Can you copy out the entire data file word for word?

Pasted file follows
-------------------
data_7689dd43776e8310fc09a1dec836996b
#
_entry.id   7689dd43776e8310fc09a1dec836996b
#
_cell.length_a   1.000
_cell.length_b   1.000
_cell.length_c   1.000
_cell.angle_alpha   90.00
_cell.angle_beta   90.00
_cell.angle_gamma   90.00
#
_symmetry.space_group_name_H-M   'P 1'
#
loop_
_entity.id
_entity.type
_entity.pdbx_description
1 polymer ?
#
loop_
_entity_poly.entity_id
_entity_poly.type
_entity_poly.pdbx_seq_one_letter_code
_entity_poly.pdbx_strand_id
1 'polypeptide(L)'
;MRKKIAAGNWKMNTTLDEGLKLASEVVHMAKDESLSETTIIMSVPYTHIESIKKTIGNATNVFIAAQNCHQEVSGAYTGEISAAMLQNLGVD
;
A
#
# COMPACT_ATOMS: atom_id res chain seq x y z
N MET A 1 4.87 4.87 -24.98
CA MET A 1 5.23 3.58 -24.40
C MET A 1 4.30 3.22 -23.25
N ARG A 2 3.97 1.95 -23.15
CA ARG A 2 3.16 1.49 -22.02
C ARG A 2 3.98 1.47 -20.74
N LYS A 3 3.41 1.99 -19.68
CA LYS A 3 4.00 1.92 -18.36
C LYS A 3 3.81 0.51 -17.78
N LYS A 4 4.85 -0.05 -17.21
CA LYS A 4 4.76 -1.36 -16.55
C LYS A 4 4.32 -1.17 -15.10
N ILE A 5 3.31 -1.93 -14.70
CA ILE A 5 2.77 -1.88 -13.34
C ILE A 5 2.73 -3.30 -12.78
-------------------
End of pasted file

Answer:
data_7689dd43776e8310fc09a1dec836996b
#
_entry.id   7689dd43776e8310fc09a1dec836996b
#
_cell.length_a   1.000
_cell.length_b   1.000
_cell.length_c   1.000
_cell.angle_alpha   90.00
_cell.angle_beta   90.00
_cell.angle_gamma   90.00
#
_symmetry.space_group_name_H-M   'P 1'
#
loop_
_entity.id
_entity.type
_entity.pdbx_description
1 polymer ?
#
loop_
_entity_poly.entity_id
_entity_poly.type
_entity_poly.pdbx_seq_one_letter_code
_entity_poly.pdbx_strand_id
1 'polypeptide(L)'
;MRKKIAAGNWKMNTTLDEGLKLASEVVHMAKDESLSETTIIMSVPYTHIESIKKTIGNATNVFIAAQNCHQEVSGAYTGEISAAMLQNLGVD
;
A
#
# COMPACT_ATOMS: atom_id res chain seq x y z
N MET A 1 4.87 4.87 -24.98
CA MET A 1 5.23 3.58 -24.40
C MET A 1 4.30 3.22 -23.25
N ARG A 2 3.97 1.95 -23.15
CA ARG A 2 3.16 1.49 -22.02
C ARG A 2 3.98 1.47 -20.74
N LYS A 3 3.41 1.99 -19.68
CA LYS A 3 4.00 1.92 -18.36
C LYS A 3 3.81 0.51 -17.78
N LYS A 4 4.85 -0.05 -17.21
CA LYS A 4 4.76 -1.36 -16.55
C LYS A 4 4.32 -1.17 -15.10
N ILE A 5 3.31 -1.93 -14.70
CA ILE A 5 2.77 -1.88 -13.34
C ILE A 5 2.73 -3.30 -12.78